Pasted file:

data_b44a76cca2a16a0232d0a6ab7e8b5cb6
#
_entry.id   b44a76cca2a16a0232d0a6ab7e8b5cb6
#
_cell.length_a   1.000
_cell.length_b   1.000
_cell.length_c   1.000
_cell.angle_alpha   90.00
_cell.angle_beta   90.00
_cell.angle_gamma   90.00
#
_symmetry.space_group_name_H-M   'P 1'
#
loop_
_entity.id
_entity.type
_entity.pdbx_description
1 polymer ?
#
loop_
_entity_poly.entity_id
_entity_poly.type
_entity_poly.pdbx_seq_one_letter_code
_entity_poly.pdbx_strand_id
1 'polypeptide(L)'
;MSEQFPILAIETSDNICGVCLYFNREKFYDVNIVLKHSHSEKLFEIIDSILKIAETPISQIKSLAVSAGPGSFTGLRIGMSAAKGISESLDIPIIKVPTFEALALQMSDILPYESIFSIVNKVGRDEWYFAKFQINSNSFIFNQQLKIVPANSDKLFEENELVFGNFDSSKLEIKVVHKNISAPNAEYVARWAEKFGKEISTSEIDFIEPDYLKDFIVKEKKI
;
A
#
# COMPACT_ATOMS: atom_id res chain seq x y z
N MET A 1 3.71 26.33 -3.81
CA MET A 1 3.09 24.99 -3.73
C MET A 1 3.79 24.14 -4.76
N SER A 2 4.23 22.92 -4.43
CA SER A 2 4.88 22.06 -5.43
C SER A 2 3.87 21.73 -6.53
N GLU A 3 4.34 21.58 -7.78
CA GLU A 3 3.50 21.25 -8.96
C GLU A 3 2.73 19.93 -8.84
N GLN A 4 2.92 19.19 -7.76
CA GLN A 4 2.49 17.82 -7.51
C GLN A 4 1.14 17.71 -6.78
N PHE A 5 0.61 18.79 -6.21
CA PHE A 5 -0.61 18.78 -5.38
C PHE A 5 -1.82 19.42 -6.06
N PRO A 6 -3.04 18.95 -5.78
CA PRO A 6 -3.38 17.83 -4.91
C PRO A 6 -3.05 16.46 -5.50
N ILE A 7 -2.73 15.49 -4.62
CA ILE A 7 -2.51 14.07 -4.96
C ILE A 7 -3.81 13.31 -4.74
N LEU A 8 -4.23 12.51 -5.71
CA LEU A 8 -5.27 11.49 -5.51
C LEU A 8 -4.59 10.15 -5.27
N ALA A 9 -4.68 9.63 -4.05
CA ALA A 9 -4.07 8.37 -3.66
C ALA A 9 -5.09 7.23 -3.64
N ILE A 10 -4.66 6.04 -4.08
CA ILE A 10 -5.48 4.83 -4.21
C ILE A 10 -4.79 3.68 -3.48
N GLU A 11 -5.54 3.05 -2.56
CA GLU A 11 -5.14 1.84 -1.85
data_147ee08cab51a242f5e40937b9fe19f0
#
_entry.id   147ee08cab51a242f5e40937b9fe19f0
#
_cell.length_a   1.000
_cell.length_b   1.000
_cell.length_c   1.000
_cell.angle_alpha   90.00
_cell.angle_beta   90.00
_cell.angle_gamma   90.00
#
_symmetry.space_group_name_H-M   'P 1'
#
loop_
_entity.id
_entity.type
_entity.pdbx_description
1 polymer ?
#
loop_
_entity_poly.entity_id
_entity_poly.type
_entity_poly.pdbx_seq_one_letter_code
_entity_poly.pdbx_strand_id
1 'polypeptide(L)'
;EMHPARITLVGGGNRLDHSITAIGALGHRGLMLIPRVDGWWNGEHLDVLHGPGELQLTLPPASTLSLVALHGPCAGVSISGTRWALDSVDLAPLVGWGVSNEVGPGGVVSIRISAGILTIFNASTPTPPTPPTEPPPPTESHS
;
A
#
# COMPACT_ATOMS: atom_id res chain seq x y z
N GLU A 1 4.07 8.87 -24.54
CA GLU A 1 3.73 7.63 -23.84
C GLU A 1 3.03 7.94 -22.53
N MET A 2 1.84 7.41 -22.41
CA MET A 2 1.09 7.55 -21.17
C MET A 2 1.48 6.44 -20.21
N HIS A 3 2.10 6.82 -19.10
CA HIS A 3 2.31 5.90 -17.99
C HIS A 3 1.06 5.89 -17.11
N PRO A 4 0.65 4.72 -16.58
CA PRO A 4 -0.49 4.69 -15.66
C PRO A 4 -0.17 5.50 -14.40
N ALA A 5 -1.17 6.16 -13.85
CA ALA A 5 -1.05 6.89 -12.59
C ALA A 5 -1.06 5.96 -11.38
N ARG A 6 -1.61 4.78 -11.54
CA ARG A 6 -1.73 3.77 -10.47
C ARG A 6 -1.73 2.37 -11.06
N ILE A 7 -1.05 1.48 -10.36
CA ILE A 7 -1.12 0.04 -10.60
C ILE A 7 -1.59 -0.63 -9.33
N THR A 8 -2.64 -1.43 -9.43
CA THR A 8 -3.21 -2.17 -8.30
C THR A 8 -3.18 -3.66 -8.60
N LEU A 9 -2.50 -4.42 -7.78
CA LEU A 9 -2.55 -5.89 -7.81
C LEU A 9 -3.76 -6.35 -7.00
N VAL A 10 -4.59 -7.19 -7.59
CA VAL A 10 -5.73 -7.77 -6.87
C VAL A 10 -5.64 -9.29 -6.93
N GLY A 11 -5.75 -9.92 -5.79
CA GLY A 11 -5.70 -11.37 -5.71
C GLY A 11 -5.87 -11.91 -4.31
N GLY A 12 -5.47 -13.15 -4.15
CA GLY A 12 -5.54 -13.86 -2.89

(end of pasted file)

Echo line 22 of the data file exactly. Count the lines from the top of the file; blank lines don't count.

_entity_poly.type